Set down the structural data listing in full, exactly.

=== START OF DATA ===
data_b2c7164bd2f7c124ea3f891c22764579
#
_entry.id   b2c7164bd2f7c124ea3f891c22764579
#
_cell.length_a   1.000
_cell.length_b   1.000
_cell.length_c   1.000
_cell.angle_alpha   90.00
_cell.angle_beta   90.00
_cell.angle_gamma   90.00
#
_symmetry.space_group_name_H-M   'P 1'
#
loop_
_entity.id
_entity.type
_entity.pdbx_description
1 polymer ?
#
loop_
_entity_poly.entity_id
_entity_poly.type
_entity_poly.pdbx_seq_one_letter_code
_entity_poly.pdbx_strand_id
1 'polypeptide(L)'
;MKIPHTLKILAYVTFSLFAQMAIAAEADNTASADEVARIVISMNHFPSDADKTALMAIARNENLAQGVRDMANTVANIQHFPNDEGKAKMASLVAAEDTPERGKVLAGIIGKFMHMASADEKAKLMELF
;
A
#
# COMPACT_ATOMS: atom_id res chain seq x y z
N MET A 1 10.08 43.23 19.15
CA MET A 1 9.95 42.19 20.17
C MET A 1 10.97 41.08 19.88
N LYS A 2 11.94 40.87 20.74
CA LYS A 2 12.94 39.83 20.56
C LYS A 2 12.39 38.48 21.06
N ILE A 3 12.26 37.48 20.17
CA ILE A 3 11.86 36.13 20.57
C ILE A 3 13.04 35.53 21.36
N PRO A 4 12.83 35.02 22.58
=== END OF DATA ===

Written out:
data_b2c7164bd2f7c124ea3f891c22764579
#
_entry.id   b2c7164bd2f7c124ea3f891c22764579
#
_cell.length_a   1.000
_cell.length_b   1.000
_cell.length_c   1.000
_cell.angle_alpha   90.00
_cell.angle_beta   90.00
_cell.angle_gamma   90.00
#
_symmetry.space_group_name_H-M   'P 1'
#
loop_
_entity.id
_entity.type
_entity.pdbx_description
1 polymer ?
#
loop_
_entity_poly.entity_id
_entity_poly.type
_entity_poly.pdbx_seq_one_letter_code
_entity_poly.pdbx_strand_id
1 'polypeptide(L)'
;MKIPHTLKILAYVTFSLFAQMAIAAEADNTASADEVARIVISMNHFPSDADKTALMAIARNENLAQGVRDMANTVANIQHFPNDEGKAKMASLVAAEDTPERGKVLAGIIGKFMHMASADEKAKLMELF
;
A
#
# COMPACT_ATOMS: atom_id res chain seq x y z
N MET A 1 10.08 43.23 19.15
CA MET A 1 9.95 42.19 20.17
C MET A 1 10.97 41.08 19.88
N LYS A 2 11.94 40.87 20.74
CA LYS A 2 12.94 39.83 20.56
C LYS A 2 12.39 38.48 21.06
N ILE A 3 12.26 37.48 20.17
CA ILE A 3 11.86 36.13 20.57
C ILE A 3 13.04 35.53 21.36
N PRO A 4 12.83 35.02 22.58